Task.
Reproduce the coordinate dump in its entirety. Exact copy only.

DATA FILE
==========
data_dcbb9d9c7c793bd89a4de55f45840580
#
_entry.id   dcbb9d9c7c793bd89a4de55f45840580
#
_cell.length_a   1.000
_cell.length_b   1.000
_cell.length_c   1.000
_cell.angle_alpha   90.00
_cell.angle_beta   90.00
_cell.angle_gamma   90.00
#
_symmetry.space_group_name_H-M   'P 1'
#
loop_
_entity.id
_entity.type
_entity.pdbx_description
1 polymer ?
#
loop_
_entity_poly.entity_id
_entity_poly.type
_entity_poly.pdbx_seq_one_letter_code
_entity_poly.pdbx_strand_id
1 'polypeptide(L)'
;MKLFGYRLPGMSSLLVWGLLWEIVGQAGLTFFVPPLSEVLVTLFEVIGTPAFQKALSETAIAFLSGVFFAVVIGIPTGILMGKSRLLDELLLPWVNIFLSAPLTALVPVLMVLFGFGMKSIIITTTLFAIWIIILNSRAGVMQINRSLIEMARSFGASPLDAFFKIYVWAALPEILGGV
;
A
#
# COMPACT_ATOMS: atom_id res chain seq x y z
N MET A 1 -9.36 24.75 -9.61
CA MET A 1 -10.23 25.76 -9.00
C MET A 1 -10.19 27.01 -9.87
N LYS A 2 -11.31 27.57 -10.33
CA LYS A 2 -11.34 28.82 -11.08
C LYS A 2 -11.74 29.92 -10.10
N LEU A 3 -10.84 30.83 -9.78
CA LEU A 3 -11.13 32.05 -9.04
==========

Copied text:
data_dcbb9d9c7c793bd89a4de55f45840580
#
_entry.id   dcbb9d9c7c793bd89a4de55f45840580
#
_cell.length_a   1.000
_cell.length_b   1.000
_cell.length_c   1.000
_cell.angle_alpha   90.00
_cell.angle_beta   90.00
_cell.angle_gamma   90.00
#
_symmetry.space_group_name_H-M   'P 1'
#
loop_
_entity.id
_entity.type
_entity.pdbx_description
1 polymer ?
#
loop_
_entity_poly.entity_id
_entity_poly.type
_entity_poly.pdbx_seq_one_letter_code
_entity_poly.pdbx_strand_id
1 'polypeptide(L)'
;MKLFGYRLPGMSSLLVWGLLWEIVGQAGLTFFVPPLSEVLVTLFEVIGTPAFQKALSETAIAFLSGVFFAVVIGIPTGILMGKSRLLDELLLPWVNIFLSAPLTALVPVLMVLFGFGMKSIIITTTLFAIWIIILNSRAGVMQINRSLIEMARSFGASPLDAFFKIYVWAALPEILGGV
;
A
#
# COMPACT_ATOMS: atom_id res chain seq x y z
N MET A 1 -9.36 24.75 -9.61
CA MET A 1 -10.23 25.76 -9.00
C MET A 1 -10.19 27.01 -9.87
N LYS A 2 -11.31 27.57 -10.33
CA LYS A 2 -11.34 28.82 -11.08
C LYS A 2 -11.74 29.92 -10.10
N LEU A 3 -10.84 30.83 -9.78
CA LEU A 3 -11.13 32.05 -9.04